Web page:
9

I bought some live mussels from the fish counter and I had been reading about 'flushing' them so I put them in a bowl of fresh water for a while and carried on perusing the internet.

I then read here and here that leaving them in freshwater will quickly kill them. So I quickly rescued them and right enough a few of them are now dead (slightly opened and won't close no matter how many times I yell 'clear' and tap them on the worktop). Lesson learned.

Before I soaked them I checked they were all alive - they were all either closed or closed themselves after tapping. So any that died were killed by me slightly earlier than planned. The rest are now cleaned, de-bearded and chilling in the fridge mourning their fallen comrades.

Although in the comments for this answer they seem to say to use fresh water to tell if any mussels are dead rather than saying it will kill them. But anyway...

Problem is that now I have a load of Schrödinger's mussels that could be alive or dead as I might have killed them. I've found LOTS of debates online about whether or not you should eat a cooked mussel if it's still closed (consensus and most research - one example - says yes it's fine). What I can't find an answer for is...

  1. Are dead mussels always open? Everywhere says if it closes then it's fine, but is it possible to have a closed dead mussel?
  2. Are any mussels that died in my 'care' still ok to eat as I know they've not been dead and rotting for ages and are still relatively fresh?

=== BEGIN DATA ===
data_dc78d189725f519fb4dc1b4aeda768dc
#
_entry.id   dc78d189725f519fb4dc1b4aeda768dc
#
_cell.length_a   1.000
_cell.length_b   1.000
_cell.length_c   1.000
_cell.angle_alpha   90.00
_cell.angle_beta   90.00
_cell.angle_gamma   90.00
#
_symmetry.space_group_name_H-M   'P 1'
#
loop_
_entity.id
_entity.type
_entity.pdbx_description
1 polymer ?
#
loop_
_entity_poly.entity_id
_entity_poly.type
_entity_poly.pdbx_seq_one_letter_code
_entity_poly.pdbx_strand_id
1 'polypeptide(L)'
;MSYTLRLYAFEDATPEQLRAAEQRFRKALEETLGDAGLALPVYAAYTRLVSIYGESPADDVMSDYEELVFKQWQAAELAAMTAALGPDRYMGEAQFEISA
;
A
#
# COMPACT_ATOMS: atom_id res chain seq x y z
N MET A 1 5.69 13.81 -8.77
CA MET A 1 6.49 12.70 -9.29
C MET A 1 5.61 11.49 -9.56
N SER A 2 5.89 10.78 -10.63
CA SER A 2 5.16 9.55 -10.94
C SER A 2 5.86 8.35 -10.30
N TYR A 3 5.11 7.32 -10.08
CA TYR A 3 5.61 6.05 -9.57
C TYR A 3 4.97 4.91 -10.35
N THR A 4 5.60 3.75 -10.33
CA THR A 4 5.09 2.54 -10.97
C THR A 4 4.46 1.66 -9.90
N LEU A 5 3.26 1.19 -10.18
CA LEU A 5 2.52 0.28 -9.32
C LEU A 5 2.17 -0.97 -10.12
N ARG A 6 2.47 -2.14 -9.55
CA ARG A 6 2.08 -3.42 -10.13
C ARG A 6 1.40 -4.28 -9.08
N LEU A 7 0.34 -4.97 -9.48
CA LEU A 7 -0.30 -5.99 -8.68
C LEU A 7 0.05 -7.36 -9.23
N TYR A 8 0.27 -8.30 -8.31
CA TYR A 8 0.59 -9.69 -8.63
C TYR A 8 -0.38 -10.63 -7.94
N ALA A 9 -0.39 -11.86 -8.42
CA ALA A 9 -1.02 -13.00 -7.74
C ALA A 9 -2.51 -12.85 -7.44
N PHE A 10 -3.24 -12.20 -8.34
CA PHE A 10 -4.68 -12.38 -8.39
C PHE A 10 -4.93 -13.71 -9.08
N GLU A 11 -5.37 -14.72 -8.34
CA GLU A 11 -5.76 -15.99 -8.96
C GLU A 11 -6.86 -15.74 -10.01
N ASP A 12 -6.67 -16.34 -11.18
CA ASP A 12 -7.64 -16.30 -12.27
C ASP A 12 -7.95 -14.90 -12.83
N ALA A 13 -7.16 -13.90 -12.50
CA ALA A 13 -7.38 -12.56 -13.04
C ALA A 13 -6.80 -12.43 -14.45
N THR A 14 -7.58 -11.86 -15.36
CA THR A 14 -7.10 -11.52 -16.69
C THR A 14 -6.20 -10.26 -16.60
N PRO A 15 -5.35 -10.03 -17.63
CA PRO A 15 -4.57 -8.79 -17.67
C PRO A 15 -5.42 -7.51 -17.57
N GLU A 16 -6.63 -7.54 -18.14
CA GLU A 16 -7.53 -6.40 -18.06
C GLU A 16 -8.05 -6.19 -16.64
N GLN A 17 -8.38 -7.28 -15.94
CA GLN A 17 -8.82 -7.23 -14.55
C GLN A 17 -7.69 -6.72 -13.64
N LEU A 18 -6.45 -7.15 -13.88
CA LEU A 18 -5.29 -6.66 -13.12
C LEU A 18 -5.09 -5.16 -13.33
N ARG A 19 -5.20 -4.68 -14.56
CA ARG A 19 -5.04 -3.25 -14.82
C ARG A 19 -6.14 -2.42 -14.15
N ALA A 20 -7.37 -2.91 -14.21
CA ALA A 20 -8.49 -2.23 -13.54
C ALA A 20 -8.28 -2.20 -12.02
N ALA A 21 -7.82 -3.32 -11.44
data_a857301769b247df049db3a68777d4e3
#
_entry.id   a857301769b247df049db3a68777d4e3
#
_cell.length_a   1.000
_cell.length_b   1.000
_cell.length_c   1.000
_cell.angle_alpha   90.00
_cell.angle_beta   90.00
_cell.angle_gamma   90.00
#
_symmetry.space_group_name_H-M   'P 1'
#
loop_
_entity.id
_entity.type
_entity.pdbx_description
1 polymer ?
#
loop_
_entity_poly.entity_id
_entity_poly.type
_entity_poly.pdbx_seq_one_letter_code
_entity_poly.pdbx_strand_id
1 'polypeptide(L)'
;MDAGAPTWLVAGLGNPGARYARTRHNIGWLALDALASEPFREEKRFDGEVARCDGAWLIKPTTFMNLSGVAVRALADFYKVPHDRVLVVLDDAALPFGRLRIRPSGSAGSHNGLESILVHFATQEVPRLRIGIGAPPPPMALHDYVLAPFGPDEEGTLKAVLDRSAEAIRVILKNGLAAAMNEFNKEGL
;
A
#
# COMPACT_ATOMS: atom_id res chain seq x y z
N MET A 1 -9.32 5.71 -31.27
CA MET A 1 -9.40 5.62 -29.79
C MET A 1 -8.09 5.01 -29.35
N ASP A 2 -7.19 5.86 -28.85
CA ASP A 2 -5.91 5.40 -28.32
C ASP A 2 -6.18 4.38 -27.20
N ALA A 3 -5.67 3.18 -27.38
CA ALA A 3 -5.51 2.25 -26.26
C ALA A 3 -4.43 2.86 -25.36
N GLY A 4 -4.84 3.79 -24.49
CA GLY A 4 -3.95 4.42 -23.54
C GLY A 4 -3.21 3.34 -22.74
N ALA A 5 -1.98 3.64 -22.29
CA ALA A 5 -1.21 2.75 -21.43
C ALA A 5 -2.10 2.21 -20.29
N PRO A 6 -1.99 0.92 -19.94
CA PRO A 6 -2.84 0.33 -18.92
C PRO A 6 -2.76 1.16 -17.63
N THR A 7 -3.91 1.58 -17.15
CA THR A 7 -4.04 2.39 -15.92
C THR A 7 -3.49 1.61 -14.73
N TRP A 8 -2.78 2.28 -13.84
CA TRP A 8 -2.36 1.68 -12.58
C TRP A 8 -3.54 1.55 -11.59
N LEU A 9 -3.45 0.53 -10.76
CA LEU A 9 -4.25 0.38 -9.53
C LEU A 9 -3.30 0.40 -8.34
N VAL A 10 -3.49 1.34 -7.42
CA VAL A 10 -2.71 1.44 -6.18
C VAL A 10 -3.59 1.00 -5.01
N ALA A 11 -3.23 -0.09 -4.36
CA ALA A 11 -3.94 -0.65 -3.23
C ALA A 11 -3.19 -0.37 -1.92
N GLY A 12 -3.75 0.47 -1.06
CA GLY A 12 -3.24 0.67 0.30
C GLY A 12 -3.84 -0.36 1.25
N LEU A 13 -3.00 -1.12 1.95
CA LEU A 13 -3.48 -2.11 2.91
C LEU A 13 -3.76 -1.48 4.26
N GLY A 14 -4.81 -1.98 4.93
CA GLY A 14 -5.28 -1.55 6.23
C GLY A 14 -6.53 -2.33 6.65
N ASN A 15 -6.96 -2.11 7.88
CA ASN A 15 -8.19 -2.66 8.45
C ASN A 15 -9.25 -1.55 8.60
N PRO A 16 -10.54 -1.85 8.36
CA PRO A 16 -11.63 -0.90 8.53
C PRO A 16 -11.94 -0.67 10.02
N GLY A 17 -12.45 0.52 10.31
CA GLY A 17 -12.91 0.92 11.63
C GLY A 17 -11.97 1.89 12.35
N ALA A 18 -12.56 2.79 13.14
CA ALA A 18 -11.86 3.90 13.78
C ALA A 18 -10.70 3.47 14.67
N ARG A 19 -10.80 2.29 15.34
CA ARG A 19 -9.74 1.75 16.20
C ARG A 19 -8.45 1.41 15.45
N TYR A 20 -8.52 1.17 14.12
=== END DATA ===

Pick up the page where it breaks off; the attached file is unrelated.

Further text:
3. Will dead (recently deceased) mussels still open when cooked?

UPDATE:

enter image description here

Thanks @logophobe for the advice :)

  • As someone who has had food poisoning from bad mussels I suggest you chuck them. – GdD Sep 29 '16 at 16:45
  • 1
    Upvoted for Schrödingers mussels! – eckes Oct 1 '16 at 15:28
6

In order:

  1. No. It's possible, though not especially common, for a dead mussel to be stuck closed; they'll likely open with very little resistance.
  2. Most likely yes. The main issue with eating dead mussels is that it's an indication they've been poorly cared for; you can't know how long they've been dead or how fresh they are. In your case, you know with reasonable certainty that they were alive until very recently so they're still fairly fresh.
  3. No. Mussels open when cooked in order to "breathe"; the excessive heat overwhelms them and they're trying to vent a little bit (which cruelly just seals their fate, but we as cooks benefit). If they're dead, they won't have this reflex and they won't open on their own. As alluded to above, most of them will be partially open already.

I would still cook them, but do a couple things to be as safe as possible:

  1. Cook them without further delay, within a few hours if possible. Any dead mussels will start to go south faster than live, since they're no longer respirating.
  2. Discard any mussels that don't open after cooking. Chances are these were among the small contingent who stayed closed after death and you don't know exactly how long they've been toast. Better to play it safe and accept the loss; besides which, it's a bit of a chore getting them opened up when you've got plenty of their conveniently open brethren ready to eat.
  • Thanks :) I'll be cooking them in a few hours Most of them seem to be alive as they're opening up in the fridge (being kept cold and damp) and closing when tapped. Only a small proportion haven't opened yet and only one more has shuffled off this mortal coil so if they don't open during cooking it's not a big problem. – Lyall Sep 29 '16 at 16:54

Your Answer

By clicking “Post Your Answer”, you agree to our terms of service, privacy policy and cookie policy

Not the answer you're looking for? Browse other questions tagged or ask your own question.